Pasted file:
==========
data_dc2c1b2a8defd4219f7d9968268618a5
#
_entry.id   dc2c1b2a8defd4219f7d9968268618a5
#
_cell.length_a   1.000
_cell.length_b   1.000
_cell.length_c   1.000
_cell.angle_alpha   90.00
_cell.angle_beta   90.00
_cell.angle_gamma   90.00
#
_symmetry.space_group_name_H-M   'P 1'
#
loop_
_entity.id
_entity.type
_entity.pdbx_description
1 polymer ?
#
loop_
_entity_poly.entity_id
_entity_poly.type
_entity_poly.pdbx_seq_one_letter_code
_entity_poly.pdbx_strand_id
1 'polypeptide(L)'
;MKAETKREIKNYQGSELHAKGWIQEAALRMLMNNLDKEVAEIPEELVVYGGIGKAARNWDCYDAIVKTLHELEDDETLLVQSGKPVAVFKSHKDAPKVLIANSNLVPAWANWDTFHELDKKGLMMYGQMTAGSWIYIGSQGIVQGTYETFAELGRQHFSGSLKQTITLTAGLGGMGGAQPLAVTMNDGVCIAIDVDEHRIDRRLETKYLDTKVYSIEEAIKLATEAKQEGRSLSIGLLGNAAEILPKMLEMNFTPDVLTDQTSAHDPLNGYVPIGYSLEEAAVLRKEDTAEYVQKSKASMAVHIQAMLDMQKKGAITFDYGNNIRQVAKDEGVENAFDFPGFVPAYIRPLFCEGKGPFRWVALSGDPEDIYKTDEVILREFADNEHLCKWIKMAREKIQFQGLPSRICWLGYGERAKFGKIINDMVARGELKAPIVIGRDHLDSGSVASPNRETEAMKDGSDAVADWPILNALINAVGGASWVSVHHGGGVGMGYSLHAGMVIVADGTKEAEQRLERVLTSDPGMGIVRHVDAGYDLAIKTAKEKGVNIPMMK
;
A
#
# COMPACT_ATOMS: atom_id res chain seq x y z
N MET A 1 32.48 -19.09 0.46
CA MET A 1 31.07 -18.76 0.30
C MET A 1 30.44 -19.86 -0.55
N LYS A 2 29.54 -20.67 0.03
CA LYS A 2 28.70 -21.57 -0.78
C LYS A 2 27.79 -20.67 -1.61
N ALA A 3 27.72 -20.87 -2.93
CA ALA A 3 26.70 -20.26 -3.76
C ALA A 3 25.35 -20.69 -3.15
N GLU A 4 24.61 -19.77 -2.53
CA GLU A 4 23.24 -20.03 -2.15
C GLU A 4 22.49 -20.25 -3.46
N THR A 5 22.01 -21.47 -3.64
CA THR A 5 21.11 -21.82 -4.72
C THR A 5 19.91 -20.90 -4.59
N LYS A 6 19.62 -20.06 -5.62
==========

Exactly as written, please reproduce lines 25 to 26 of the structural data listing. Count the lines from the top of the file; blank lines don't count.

1 'polypeptide(L)'
;MKAETKREIKNYQGSELHAKGWIQEAALRMLMNNLDKEVAEIPEELVVYGGIGKAARNWDCYDAIVKTLHELEDDETLLVQSGKPVAVFKSHKDAPKVLIANSNLVPAWANWDTFHELDKKGLMMYGQMTAGSWIYIGSQGIVQGTYETFAELGRQHFSGSLKQTITLTAGLGGMGGAQPLAVTMNDGVCIAIDVDEHRIDRRLETKYLDTKVYSIEEAIKLATEAKQEGRSLSIGLLGNAAEILPKMLEMNFTPDVLTDQTSAHDPLNGYVPIGYSLEEAAVLRKEDTAEYVQKSKASMAVHIQAMLDMQKKGAITFDYGNNIRQVAKDEGVENAFDFPGFVPAYIRPLFCEGKGPFRWVALSGDPEDIYKTDEVILREFADNEHLCKWIKMAREKIQFQGLPSRICWLGYGERAKFGKIINDMVARGELKAPIVIGRDHLDSGSVASPNRETEAMKDGSDAVADWPILNALINAVGGASWVSVHHGGGVGMGYSLHAGMVIVADGTKEAEQRLERVLTSDPGMGIVRHVDAGYDLAIKTAKEKGVNIPMMK